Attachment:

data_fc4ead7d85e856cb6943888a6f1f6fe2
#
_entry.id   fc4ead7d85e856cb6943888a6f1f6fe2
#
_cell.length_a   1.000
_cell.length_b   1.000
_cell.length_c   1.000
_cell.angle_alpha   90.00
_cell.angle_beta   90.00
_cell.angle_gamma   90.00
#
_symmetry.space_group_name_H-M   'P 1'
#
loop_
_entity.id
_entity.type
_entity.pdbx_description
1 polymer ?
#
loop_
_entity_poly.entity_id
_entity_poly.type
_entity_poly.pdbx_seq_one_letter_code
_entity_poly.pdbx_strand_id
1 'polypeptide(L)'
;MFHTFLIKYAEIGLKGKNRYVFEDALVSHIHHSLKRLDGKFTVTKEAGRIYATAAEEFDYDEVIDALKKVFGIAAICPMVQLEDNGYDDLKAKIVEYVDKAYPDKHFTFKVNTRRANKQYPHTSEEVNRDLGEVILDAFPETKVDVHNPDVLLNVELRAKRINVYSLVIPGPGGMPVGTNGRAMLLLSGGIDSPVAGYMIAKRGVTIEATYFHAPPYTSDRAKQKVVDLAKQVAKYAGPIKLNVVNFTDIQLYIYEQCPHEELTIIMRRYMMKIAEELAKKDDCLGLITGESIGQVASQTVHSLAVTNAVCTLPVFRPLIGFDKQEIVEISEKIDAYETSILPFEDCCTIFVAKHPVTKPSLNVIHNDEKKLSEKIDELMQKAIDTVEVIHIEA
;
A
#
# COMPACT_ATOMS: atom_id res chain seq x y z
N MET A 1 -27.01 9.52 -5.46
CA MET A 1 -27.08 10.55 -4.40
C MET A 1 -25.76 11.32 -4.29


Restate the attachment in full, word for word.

data_fc4ead7d85e856cb6943888a6f1f6fe2
#
_entry.id   fc4ead7d85e856cb6943888a6f1f6fe2
#
_cell.length_a   1.000
_cell.length_b   1.000
_cell.length_c   1.000
_cell.angle_alpha   90.00
_cell.angle_beta   90.00
_cell.angle_gamma   90.00
#
_symmetry.space_group_name_H-M   'P 1'
#
loop_
_entity.id
_entity.type
_entity.pdbx_description
1 polymer ?
#
loop_
_entity_poly.entity_id
_entity_poly.type
_entity_poly.pdbx_seq_one_letter_code
_entity_poly.pdbx_strand_id
1 'polypeptide(L)'
;MFHTFLIKYAEIGLKGKNRYVFEDALVSHIHHSLKRLDGKFTVTKEAGRIYATAAEEFDYDEVIDALKKVFGIAAICPMVQLEDNGYDDLKAKIVEYVDKAYPDKHFTFKVNTRRANKQYPHTSEEVNRDLGEVILDAFPETKVDVHNPDVLLNVELRAKRINVYSLVIPGPGGMPVGTNGRAMLLLSGGIDSPVAGYMIAKRGVTIEATYFHAPPYTSDRAKQKVVDLAKQVAKYAGPIKLNVVNFTDIQLYIYEQCPHEELTIIMRRYMMKIAEELAKKDDCLGLITGESIGQVASQTVHSLAVTNAVCTLPVFRPLIGFDKQEIVEISEKIDAYETSILPFEDCCTIFVAKHPVTKPSLNVIHNDEKKLSEKIDELMQKAIDTVEVIHIEA
;
A
#
# COMPACT_ATOMS: atom_id res chain seq x y z
N MET A 1 -27.01 9.52 -5.46
CA MET A 1 -27.08 10.55 -4.40
C MET A 1 -25.76 11.32 -4.29